Foreign investment limit in telecom services hiked

From The Hindu:

The Union Cabinet on Wednesday approved the long-deliberated proposal to hike the ceiling of composite foreign direct investment (FDI) in the telecom sector to 74 per cent from the existing 49 per cent. This is subject to certain conditions and clauses inserted by the Home Ministry to safeguard the nation's interest by way of ensuring the "Indianness" of the operating companies.

Arun Natarajan is the Editor of TSJ Media, which tracks venture capital activity in India and Indian-founded companies worldwide. View sample issues of TSJ Media's Venture Intelligence India newsletters and reports.

More "Ram Shriramayanam"

This time courtersy Business 2.0:
Google's outsize success fixed a giant halo above Shriram's 48-year-old head. And it helped gain him entrée into two of the most-hyped startups of the Web 2.0 generation: Friendster and Plaxo...

...As a result of his work at Google, Shriram emerged from the company's IPO with more shares than any other solo investor -- 5.1 million, to be precise, for which he paid pennies apiece. At the time of this writing, Google's stock was trading at $196. You do the math...

...In Silicon Valley, where people usually succeed because of who they know or what they know but rarely because of both, Shriram's combination of expertise and connections makes him a scarce commodity. But equally important, I think, is the narrowness of his focus. Unlike VCs, who tend to think they know something about everything and therefore can dabble in anything, Shriram works only with startups, he says, "in market spaces where I have fairly deep domain knowledge -- consumer Internet services and software." Also unlike VCs, who are compelled by the scale of their funds to spread themselves thin across many investments, Shriram is never active in more than three or four startups at once, all based in the Valley...

...The final element of Shriram's formula is relentless independence. "My only loyalty is to what's best for business, not to any set of constituents," he tells me. "Sometimes that means going against the founders, sometimes against the VCs. So my judgments may be wrong, but they won't be biased judgments."


Arun Natarajan is the Editor of TSJ Media, which tracks venture capital activity in India and Indian-founded companies worldwide. View sample issues of TSJ Media's Venture Intelligence India newsletters and reports.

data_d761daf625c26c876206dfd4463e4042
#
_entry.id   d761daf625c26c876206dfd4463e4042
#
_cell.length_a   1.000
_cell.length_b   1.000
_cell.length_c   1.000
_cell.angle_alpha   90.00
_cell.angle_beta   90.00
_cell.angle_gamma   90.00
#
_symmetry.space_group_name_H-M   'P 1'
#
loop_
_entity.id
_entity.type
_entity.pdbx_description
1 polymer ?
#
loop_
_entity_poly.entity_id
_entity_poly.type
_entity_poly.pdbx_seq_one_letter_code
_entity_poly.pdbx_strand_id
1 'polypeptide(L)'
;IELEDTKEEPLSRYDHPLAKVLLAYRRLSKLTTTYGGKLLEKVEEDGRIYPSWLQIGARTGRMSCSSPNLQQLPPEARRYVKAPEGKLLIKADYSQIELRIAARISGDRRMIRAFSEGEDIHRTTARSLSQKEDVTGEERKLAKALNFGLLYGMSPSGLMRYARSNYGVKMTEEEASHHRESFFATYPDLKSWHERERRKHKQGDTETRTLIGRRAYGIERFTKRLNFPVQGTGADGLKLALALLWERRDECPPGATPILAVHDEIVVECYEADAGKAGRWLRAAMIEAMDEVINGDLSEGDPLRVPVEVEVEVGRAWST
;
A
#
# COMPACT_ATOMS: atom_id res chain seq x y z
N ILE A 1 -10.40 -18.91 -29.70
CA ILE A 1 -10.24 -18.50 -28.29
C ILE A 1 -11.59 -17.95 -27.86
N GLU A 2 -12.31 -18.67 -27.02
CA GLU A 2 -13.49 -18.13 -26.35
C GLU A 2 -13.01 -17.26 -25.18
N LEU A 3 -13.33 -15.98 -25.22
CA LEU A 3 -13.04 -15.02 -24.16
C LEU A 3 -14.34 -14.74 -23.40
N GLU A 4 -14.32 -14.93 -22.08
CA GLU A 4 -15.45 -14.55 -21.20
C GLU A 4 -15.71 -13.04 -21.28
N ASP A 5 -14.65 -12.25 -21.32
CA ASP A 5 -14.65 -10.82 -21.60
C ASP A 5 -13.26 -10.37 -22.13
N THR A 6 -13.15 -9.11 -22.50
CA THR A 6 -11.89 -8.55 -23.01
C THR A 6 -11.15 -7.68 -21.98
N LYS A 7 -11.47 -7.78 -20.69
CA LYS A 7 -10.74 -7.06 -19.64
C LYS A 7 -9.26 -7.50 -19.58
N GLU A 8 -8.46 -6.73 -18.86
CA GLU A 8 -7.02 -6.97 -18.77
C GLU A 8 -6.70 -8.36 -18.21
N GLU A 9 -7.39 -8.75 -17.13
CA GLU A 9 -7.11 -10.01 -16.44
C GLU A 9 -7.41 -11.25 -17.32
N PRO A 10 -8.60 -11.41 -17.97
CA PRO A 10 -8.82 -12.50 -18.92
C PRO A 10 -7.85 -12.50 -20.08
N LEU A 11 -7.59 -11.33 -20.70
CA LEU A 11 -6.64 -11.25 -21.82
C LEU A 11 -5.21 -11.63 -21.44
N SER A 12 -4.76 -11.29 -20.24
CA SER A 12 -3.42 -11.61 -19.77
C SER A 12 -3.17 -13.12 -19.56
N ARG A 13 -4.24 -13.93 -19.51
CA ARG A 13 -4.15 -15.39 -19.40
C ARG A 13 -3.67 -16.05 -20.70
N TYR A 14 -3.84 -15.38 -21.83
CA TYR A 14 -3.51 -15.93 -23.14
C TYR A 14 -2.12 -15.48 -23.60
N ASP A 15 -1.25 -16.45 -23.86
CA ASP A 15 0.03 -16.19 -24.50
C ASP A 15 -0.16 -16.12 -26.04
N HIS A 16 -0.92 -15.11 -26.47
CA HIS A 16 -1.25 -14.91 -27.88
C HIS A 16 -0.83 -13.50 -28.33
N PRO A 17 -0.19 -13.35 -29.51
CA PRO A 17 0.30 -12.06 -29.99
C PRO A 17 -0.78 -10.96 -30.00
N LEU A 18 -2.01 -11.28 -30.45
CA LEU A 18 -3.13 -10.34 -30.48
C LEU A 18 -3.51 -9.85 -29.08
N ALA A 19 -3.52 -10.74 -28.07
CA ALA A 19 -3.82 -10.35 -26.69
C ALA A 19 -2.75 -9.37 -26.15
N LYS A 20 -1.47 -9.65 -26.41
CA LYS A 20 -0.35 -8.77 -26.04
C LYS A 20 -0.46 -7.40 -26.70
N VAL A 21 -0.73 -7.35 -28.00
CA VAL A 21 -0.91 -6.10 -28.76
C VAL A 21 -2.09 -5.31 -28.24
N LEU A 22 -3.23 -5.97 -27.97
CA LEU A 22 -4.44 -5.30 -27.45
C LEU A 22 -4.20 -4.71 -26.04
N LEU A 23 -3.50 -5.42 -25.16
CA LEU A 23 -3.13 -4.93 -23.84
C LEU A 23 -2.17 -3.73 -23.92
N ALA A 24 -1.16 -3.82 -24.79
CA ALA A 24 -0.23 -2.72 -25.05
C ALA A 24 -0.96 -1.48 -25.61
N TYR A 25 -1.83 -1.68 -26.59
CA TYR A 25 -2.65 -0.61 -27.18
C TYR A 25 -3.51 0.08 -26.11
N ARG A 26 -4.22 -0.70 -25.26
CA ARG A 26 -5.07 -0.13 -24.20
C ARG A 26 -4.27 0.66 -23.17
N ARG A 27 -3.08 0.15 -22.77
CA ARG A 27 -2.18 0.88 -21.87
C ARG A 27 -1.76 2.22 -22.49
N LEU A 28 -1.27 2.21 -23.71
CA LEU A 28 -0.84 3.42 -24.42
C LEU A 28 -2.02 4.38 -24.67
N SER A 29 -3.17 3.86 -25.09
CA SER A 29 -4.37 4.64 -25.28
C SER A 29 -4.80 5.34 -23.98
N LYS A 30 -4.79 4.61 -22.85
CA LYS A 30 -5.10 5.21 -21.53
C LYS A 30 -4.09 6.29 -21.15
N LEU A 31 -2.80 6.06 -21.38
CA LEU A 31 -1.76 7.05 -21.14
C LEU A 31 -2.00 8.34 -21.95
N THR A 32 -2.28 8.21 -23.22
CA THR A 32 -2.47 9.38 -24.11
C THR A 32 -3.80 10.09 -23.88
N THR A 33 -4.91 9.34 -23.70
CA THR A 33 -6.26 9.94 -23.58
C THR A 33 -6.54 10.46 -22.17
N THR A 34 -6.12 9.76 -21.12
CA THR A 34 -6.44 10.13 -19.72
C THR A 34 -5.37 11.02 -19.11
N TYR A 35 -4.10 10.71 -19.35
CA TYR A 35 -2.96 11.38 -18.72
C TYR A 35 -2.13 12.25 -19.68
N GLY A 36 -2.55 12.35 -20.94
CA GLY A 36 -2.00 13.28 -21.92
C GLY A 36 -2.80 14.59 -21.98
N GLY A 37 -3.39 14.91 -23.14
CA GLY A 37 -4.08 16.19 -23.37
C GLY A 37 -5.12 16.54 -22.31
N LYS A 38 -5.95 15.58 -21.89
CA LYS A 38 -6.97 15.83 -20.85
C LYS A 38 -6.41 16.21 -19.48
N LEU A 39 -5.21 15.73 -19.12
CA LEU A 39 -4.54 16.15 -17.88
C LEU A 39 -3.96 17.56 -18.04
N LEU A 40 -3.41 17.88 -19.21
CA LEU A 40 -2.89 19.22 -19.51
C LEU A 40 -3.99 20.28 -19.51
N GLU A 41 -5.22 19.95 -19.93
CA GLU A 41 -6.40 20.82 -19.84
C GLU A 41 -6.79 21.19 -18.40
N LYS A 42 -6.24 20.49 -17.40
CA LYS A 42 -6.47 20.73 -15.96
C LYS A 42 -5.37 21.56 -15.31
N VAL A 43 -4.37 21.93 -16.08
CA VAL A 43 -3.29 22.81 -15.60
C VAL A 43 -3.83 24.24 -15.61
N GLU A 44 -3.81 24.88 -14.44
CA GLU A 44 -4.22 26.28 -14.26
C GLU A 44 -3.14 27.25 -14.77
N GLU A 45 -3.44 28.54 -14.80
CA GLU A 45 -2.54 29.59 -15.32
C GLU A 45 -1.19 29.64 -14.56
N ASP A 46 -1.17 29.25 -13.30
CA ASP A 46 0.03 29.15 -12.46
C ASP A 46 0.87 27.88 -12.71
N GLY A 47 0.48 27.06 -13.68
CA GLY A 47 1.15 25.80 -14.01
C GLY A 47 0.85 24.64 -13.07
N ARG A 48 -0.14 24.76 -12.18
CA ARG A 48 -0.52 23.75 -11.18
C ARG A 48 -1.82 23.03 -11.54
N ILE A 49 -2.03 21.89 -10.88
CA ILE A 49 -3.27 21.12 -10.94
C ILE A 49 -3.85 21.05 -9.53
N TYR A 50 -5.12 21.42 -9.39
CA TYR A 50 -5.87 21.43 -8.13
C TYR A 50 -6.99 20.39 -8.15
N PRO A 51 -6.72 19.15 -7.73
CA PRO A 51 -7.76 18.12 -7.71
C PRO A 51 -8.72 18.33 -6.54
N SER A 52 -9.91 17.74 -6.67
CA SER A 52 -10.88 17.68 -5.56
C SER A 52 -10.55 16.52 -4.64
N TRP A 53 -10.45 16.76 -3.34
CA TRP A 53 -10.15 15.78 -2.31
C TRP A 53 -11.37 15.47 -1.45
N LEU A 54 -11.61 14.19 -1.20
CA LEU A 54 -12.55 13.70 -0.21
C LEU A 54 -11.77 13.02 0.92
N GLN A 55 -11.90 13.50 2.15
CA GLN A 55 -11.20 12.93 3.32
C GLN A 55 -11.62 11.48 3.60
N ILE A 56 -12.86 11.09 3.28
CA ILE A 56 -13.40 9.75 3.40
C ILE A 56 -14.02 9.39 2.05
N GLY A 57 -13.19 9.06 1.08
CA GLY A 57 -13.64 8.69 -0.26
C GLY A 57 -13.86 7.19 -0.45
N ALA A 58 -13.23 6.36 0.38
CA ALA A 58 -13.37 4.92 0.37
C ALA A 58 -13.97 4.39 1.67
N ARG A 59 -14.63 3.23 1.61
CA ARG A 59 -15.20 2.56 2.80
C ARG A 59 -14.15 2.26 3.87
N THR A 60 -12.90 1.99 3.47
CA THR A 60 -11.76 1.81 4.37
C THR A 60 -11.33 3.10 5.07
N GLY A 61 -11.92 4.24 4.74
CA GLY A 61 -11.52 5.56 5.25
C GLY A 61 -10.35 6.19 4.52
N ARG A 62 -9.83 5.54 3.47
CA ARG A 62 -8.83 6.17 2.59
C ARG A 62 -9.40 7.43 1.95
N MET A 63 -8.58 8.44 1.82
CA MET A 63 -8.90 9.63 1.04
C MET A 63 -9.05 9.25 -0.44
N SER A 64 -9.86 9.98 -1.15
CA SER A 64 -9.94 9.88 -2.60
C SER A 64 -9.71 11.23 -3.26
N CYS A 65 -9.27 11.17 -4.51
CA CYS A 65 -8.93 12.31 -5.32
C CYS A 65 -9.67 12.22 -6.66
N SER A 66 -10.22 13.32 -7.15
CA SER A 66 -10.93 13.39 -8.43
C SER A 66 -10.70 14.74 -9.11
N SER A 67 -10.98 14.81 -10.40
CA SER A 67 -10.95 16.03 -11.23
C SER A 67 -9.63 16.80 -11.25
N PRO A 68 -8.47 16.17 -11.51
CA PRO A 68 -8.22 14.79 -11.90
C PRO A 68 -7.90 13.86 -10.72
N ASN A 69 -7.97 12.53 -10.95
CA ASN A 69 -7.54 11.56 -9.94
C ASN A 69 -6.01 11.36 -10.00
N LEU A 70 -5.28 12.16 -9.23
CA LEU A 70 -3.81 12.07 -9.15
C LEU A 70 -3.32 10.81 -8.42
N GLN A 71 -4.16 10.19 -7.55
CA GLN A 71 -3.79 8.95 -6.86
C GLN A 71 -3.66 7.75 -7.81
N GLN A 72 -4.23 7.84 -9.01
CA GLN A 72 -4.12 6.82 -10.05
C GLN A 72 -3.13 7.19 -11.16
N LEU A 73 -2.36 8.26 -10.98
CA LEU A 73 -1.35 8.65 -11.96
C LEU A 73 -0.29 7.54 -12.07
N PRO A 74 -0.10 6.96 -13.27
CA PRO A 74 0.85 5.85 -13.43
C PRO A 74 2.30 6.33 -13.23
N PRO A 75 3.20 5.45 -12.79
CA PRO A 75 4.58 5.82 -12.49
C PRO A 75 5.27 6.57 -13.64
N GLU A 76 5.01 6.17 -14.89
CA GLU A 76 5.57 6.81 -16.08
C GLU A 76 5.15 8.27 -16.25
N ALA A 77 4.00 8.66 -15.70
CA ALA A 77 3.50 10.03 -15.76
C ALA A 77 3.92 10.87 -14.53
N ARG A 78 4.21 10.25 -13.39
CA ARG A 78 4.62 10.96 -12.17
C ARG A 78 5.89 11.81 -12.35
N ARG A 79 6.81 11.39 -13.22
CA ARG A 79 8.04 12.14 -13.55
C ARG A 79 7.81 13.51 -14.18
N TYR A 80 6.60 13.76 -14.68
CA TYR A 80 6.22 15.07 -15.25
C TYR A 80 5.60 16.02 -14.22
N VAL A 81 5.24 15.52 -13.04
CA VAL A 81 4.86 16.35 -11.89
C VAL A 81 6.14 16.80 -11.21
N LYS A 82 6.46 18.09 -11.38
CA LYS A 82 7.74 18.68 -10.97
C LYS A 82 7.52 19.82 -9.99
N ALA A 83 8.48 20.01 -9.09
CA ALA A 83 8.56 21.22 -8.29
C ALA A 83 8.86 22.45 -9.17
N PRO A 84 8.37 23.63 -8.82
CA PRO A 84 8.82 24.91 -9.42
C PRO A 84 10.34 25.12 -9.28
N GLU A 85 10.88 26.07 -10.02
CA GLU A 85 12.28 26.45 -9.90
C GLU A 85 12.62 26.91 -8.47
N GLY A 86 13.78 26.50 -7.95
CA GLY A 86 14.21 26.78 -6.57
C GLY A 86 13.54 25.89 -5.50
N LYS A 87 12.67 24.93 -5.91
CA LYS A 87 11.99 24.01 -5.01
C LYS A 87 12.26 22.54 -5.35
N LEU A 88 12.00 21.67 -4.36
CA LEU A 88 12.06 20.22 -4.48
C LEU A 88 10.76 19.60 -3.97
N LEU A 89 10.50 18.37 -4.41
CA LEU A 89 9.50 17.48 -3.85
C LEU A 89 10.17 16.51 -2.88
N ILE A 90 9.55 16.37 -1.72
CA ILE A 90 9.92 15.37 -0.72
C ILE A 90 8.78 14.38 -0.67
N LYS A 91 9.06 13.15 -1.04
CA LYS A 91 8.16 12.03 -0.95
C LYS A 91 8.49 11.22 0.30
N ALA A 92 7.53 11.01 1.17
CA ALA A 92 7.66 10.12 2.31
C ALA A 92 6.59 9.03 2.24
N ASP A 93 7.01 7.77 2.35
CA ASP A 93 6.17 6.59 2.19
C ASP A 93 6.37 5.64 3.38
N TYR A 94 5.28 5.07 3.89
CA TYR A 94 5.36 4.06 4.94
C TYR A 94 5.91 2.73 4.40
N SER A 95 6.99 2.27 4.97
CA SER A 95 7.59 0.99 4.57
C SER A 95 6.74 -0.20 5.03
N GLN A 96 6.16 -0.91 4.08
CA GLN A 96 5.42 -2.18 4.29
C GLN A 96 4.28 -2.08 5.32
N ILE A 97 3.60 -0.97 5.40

February 01, 2005

"China will take several years to catch up with India in IT Services"

From McKinsey Quarterly:
A recent McKinsey study of China's software sector, however, shows that it will be many years before the country poses a threat to its continental rival in this arena. For starters, the Chinese must consolidate their highly fragmented industry to gain the size and expertise needed to capture large international projects. Currently, there is little movement in this direction....

...To compete effectively in global outsourcing, China's software industry must consolidate. The top ten IT-services companies have only about a 20 percent share of the market, compared with the 45 percent commanded by India's top ten. Furthermore, China has about 8,000 software-services providers, and almost three-quarters of them have fewer than 50 employees. No company has emerged from this crowded pack; indeed, only 5 have more than 2,000 employees. India, on the other hand, has fewer than 3,000 software-services companies. Of these, at least 15 have more than 2,000 workers, and some—including Infosys Technologies, Tata Consultancy Services, and Wipro Technologies—have garnered international recognition and a global clientele...

...Fragmentation exacerbates the Chinese industry's other problems, including weak process controls and product management. Only 6 of China's 30 largest software companies are certified at levels five or four of the capability-maturity model (CMM);3 by contrast, all of the top 30 Indian software companies have achieved these rankings.




Arun Natarajan is the Editor of TSJ Media, which tracks venture capital activity in India and Indian-founded companies worldwide. View sample issues of TSJ Media's Venture Intelligence India newsletters and reports.

Why retail is hot

From a Reuters report:
Private-equity firm GW Capital financed a Rs 45 crore deal last month to merge two south Indian department store chains, Trinethra and Fabmall, aiming to grow their combined annual revenues to Rs 1000 crore from 200 crore by 2008.

Another private-equity firm, ICICI Venture, invested Rs 25 crore in Madras-based discount grocery chain Subhiksha, to help it enter new markets. The firm had already invested Rs 15 crore in Subhiksha four years ago. And department store Shopper's Stop plans an initial public offering to raise up to Rs 130 crore as it adds 11 stores to its existing 15 and launches hypermarkets...

"Many retail players are beginning to reach critical mass, and this is a business of scale, so you need to be big," said George Thomas, a business manager at GW Capital...

Organised retail, which has grown 8.5 percent annually in the past few years, makes up just 2 percent of total retail sales. "With just 2 percent penetration, growth is going to be breathtaking. Doubling and even quadrupling of revenues is feasible, so there's a lot of interest from investors," said (V.S.) Sudhakar, managing director of Fabmall).

Organised retail is expected to handle a fifth of all sales by the end of the decade. This year alone, the $4.2 billion industry is tripling space to 25 million square feet.


Arun Natarajan is the Editor of TSJ Media, which tracks venture capital activity in India and Indian-founded companies worldwide. View sample issues of TSJ Media's Venture Intelligence India newsletters and reports.